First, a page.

I hope you like the endeavor, at least I really liked it! I just hope we will have a realistic answer now.

UPDATE #2 - Picture of thermocouples

Here is an image [Fig 1] of the external thermocouple configuration on the cells. First the glass was cut from a single extrusion with alignment marks and then these new thermocouples were carefully placed in the same locations. They have a pre-made foot with adhesive, which is machine die cut to ensure equivalent exposed surface. It effectively presents a opaque square to IR and the acquired temperature readings from them have been cross checked with a laser thermometer.

Fig 1: Image showing the new machine made thermocouples with standardised beige adhesive patch


UPDATE #3 - Are we starting to see life?

In the screen captured chart attached, whilst the cell temperatures seem not to be materially affected by ambient changes and the passive cells temperatures seem solid - shortly after a change in resistance from drop (loading) to rise in the active wire, there is an increase in the active cells external temperature measurement and the differential closes from mean. There are what appears to be several events in Fig 2 below.

Fig 2: The active cells resistance is periodically departing from its downward 'loading' trend. Small temperature variations are present in active wire that are not seen in passive signal.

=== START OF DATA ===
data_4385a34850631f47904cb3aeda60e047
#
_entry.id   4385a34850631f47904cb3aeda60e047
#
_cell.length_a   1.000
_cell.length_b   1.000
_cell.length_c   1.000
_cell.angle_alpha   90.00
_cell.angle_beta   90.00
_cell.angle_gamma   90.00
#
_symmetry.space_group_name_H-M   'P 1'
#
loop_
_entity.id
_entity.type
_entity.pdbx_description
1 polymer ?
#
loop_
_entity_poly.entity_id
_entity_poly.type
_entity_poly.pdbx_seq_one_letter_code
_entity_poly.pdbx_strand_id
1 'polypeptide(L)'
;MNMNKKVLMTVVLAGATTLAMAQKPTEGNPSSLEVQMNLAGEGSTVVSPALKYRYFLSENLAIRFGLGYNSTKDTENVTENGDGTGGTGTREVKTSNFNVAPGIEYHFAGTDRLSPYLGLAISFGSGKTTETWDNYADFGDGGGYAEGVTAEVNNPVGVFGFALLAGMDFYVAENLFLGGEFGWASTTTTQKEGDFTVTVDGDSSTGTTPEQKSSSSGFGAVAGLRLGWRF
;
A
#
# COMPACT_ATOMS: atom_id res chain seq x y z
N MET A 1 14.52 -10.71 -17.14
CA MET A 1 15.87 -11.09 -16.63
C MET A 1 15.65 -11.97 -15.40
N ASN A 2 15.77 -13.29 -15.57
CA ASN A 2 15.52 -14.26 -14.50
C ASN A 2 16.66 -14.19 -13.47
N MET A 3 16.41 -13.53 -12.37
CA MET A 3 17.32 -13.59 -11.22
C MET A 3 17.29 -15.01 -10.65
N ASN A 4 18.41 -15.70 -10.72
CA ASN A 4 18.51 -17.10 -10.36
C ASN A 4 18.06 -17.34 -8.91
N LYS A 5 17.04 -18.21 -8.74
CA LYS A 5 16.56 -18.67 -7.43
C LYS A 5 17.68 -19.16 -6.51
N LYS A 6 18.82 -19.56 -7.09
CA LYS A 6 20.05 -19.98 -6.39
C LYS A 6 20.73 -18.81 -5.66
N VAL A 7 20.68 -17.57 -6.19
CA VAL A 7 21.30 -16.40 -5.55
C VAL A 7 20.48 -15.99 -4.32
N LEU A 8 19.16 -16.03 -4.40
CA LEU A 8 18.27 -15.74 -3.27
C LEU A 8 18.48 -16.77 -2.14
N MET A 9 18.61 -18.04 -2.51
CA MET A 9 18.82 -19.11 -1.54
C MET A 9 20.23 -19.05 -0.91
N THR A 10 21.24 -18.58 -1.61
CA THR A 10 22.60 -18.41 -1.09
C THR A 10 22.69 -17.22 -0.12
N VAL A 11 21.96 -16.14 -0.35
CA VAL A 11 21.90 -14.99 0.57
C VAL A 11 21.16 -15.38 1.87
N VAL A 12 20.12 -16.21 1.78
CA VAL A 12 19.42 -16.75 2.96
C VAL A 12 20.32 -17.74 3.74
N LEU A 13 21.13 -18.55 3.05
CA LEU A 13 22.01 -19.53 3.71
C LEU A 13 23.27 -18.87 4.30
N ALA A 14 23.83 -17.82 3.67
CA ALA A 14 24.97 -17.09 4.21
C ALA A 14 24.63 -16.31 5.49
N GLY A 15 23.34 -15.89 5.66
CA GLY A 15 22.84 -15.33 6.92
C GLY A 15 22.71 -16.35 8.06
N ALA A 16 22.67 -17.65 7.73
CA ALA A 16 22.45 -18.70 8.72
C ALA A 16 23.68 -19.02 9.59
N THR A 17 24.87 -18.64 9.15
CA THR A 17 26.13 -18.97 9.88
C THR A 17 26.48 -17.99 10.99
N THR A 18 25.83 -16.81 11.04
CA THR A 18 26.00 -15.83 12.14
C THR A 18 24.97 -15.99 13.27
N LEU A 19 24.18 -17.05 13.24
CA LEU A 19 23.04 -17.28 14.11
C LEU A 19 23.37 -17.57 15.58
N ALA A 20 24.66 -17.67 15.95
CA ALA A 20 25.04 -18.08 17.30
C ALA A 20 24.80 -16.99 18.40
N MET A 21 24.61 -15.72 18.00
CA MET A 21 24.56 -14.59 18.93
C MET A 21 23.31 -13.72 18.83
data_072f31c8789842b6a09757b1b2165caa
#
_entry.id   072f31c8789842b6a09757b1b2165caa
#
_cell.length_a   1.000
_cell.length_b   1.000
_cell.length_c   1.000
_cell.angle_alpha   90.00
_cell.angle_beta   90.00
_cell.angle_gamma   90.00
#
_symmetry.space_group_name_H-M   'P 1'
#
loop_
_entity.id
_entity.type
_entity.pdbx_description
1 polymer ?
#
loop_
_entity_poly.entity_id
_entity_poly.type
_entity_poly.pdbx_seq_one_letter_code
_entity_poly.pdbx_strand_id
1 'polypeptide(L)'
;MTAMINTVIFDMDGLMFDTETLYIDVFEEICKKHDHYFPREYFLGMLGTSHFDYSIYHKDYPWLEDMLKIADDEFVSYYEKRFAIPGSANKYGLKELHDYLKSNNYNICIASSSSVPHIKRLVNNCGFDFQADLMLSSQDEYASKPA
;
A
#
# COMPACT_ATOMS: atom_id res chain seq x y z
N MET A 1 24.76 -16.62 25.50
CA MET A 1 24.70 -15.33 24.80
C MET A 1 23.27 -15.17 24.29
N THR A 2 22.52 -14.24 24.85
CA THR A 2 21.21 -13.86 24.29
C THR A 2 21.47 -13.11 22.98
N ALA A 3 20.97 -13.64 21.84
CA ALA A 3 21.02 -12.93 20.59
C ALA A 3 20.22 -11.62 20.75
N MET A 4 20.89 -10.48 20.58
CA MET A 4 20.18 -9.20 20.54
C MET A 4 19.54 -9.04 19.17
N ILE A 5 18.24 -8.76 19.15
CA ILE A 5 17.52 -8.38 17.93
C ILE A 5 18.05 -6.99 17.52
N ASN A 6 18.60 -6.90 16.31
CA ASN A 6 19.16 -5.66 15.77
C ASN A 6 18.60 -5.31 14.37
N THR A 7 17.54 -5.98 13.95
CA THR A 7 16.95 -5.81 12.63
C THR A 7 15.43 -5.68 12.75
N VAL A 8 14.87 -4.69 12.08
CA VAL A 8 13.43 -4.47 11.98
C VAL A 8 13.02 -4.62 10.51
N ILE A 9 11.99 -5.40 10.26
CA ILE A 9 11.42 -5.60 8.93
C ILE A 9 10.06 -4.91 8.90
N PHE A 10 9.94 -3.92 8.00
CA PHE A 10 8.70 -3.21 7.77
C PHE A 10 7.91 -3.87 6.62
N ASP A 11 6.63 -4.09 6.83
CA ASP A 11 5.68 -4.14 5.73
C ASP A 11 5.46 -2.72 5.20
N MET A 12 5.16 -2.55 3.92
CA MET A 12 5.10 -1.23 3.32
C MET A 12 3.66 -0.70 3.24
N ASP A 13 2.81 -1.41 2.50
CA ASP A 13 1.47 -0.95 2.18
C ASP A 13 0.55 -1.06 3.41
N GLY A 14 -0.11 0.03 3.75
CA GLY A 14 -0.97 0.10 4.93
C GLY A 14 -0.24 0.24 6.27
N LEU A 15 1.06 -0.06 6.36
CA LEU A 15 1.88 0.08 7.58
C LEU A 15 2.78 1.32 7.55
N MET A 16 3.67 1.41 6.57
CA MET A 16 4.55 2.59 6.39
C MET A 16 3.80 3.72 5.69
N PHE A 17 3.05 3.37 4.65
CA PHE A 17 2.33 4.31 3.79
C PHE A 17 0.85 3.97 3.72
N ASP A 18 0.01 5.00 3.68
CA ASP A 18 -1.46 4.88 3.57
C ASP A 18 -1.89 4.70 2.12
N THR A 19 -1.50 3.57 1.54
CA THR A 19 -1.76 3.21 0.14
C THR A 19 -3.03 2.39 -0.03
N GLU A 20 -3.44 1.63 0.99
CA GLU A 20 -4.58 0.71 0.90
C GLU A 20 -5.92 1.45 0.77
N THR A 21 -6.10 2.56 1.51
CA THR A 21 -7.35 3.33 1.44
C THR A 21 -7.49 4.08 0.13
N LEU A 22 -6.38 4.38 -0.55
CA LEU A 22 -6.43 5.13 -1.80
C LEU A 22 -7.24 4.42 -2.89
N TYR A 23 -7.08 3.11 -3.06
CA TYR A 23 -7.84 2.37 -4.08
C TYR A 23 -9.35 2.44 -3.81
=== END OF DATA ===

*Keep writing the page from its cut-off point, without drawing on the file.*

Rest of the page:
UPDATE #4 - Cross talk?

Mathieu has been on a much needed holiday for a few days now, and before he left he turned off both the air conditioning and the heater in the room and locked the lab door. The reason for turning of the HVAC (heating, ventilation and air conditioning) was that they were both independently controlled and both attempting to target a temperature.

For a few days now, there has only been atmospheric drivers to temperature variation, as a result, ambient data is smoother and more predictable. The remaining variations in temperature are driven by sun/cloud/wind/rain/day/night/atmospheric pressure/humidity etc. many of which are integrated by the thermal inertia of the building and room in which the experiment is located. In hindsight the HVAC was adding a lot of complexity to the temperature variation, and also positional variation which made it difficult to see pure signal data from the cells.